Johnny Famechon

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Johnny Famechon
Real nameJean-Pierre Famechon
Height5' 5"
Born (1945-03-28) 28 March 1945 (age 73)
Paris, France
Boxing record
Total fights67
Wins by KO20

Johnny Famechon (born Jean-Pierre Famechon 28 March 1945 in Paris, France) is a former Australian featherweight boxer.

Johnny was the 2003 Inductee for the Australian National Boxing Hall of Fame Moderns category and was the 3rd to be elevated to Legend status in 2012.

Early life and boxing career[edit]

Famechon and his mother, father and younger brother moved from Paris, France to Ferntree Gully, Australia in 1950 at the age of five. The family then moved to Middle Park. His mother Antoinette and younger brother Christian moved back to Paris a couple of years later, John and his father Andre then moved to Richmond.

Famechon went to Essendon Technical School where he met lifelong friend John Johnson and became part of the family when he moved into their home in Aspendale.

He met his wife Elise nee Alves and they married at St Brigid’s Church in Mordiallic in 1970. They moved to Frankston and had their first child Paul in 1972, and then daughter Danielle in 1974.

Over his twenty-year career he developed a reputation for being a beautifully skilled boxer whose strength was his defence. His career record of 56 wins (20 by KO), 6 draws and 5 losses.

His first major win was over Les Dunn to become Victorian Featherweight champion in 1964, then he was Commonwealth featherweight champion in 1967 after defeating the Scot John O'Brien. He became Lineal and WBC featherweight champion on 21 January 1969 after he defeated the Cuban Jose Legra on points at the Albert Hall in London.

He defended his WBC featherweight title against Fighting Harada of Japan and won in a controversial points decision. In the rematch for the world title, against Harada in Japan six months later, Famechon decisively won by knocking Harada out in the fourteenth round.

He defended his WBC title on 9 May 1970 in Rome to Mexican Vicente Saldivar and after losing the fight in a close points decision, he retired soon afterwards.

He was trained by Ambrose Palmer throughout his professional career and never fought as an amateur.

Later life[edit]

Famechon received the Keys To The City in 1969 on his return to Australia after his World Title win against Jose Legra in London.

Famechon was the first Melburnian to become King of Moomba in 1970 when appointed by the Moomba festival committee.[1]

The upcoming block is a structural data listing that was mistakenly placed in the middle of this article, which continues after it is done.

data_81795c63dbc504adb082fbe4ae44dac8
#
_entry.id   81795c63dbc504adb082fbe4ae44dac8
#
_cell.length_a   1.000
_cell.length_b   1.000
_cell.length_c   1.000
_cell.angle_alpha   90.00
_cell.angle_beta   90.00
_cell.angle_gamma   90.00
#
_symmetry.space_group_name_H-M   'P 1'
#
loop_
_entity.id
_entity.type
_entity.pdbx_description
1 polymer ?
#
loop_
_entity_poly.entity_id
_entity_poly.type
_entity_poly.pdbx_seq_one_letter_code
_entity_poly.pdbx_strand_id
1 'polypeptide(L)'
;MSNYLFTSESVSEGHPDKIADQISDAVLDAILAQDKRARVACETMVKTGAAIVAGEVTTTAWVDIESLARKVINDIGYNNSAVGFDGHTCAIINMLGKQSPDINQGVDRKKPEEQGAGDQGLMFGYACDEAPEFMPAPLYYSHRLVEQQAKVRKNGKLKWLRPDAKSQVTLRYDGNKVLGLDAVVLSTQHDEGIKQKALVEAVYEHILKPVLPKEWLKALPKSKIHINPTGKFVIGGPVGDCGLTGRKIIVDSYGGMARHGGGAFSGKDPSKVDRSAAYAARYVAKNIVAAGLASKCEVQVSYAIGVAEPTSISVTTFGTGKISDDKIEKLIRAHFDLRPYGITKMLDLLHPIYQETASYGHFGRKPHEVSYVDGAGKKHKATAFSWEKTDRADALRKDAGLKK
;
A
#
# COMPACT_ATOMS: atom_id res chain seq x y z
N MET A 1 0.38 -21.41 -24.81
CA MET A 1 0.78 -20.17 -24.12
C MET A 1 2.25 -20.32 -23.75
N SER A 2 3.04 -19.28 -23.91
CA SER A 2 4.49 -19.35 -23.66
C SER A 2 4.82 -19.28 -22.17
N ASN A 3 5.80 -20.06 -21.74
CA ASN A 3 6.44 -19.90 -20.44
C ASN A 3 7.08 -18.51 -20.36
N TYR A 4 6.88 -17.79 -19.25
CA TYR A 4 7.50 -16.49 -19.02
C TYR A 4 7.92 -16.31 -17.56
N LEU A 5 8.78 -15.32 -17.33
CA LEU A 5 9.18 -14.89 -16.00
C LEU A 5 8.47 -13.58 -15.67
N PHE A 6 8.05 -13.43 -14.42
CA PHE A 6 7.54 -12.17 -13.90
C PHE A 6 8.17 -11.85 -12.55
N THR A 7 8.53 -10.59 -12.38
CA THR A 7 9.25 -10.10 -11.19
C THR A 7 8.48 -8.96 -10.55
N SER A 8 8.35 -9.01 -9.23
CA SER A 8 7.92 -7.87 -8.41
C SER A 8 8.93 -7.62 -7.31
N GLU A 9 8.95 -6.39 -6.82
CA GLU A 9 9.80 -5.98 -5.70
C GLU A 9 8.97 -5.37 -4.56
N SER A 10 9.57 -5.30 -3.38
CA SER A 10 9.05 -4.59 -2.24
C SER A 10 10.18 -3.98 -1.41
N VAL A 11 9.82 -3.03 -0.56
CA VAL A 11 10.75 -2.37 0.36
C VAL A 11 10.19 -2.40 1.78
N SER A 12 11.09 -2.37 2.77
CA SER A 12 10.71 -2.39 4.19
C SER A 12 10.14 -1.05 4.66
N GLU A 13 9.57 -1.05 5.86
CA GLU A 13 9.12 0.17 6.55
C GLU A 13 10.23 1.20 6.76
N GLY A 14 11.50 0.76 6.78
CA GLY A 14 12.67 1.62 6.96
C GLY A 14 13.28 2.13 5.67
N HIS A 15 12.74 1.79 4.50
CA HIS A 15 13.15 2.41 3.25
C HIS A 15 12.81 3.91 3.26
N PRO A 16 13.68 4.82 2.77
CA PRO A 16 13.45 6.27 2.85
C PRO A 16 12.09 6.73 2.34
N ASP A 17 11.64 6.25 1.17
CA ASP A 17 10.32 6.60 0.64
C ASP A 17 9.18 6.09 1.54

In 1971, he and long time friend Frank Quill, wrote his autobiography, Fammo.

Famechon was inducted into the Sport Australia Hall of Fame in 1985.[2] He was inducted into the World Boxing Hall of Fame in Los Angeles in 1997.

In 1991 he was badly injured when hit by a car outside Sydney's Warwick Farm racecourse, which resulted in horrific injuries and sustained Acquired Brain Injury and a stroke. In December of 1993 John commenced a new complex brain-based multi-movement therapy rehabilitation program that resulted in John returning to a near normal life some 10-12 weeks after the therapy began. John's recovery became the basis of a cognitive neuroscience PhD thesis at Central Queensland University (by Ragnar Purje under the supervision of Professor Ken Purnell) titled: The phenomenon of the recovery of Johnny Famechon: A discourse of resilience and brain plasticity.

Famechon now has a bronze statue in his home town of Frankston and is only the third Australian boxer to be honoured in this way after Les Darcy and then Lionel Rose.

He still lives in the family home in Frankston, Australia.

See also[edit]


  1. ^ Craig Bellamy, Gordon Chisholm, Hilary Eriksen, (17 February 2006) Moomba: A festival for the people.: "Archived copy" (PDF). Archived from the original (PDF) on 25 August 2006. Retrieved 2011-03-25. PDF p 22
  2. ^ "Johnny Famechon". Sport Australia Hall of Fame. Retrieved 19 September 2013.
Preceded by
Jose Legra
WBC Featherweight Champion
January 2, 1925 – March 1926
Succeeded by
Vicente Saldivar
Title last held by
Vicente Saldivar
Lineal Featherweight Champion
January 2, 1925 – March 1926
Succeeded by
Vicente Saldivar

External links[edit]